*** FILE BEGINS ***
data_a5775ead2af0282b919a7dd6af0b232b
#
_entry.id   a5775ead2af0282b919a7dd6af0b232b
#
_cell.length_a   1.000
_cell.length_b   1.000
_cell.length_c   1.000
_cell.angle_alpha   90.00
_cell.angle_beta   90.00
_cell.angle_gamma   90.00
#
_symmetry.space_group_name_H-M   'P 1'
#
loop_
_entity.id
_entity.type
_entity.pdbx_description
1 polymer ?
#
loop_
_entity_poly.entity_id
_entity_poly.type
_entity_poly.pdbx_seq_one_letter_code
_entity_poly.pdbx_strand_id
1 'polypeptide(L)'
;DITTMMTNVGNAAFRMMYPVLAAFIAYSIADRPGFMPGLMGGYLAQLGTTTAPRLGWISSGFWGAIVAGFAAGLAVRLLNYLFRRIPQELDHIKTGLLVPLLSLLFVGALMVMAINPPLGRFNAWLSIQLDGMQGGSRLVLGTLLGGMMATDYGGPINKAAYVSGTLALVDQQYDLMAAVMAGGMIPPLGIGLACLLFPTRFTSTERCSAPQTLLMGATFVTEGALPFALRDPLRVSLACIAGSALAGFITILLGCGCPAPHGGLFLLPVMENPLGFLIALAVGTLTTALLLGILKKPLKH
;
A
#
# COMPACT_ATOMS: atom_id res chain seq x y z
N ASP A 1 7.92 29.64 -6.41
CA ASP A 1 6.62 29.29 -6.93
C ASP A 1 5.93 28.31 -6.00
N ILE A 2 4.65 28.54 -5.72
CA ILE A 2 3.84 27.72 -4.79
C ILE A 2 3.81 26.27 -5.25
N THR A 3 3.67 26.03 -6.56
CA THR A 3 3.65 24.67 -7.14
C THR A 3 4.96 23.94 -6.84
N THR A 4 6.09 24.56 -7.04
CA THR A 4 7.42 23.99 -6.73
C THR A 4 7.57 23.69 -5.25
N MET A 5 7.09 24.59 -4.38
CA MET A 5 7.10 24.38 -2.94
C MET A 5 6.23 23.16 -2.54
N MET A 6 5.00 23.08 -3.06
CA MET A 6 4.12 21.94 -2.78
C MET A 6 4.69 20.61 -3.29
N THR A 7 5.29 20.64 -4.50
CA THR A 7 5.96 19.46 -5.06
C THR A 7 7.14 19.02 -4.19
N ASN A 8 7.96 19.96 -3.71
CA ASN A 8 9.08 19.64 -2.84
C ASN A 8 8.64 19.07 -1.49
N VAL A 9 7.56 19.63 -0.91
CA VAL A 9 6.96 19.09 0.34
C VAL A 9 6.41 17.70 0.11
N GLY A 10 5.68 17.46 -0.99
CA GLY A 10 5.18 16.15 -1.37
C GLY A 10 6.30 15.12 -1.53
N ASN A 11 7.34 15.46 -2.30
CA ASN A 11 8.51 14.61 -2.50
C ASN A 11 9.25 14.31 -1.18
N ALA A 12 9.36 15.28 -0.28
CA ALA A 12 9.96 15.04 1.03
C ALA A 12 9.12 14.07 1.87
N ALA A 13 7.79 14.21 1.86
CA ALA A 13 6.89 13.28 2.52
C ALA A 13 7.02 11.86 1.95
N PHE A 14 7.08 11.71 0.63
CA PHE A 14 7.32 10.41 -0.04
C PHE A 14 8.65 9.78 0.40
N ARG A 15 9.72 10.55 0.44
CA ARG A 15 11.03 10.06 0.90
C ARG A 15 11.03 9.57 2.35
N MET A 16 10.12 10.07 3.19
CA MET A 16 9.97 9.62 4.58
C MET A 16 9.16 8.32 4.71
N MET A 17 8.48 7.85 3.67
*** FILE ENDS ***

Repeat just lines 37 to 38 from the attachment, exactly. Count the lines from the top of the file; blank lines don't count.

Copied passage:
N THR A 3 3.67 26.03 -6.56
CA THR A 3 3.65 24.67 -7.14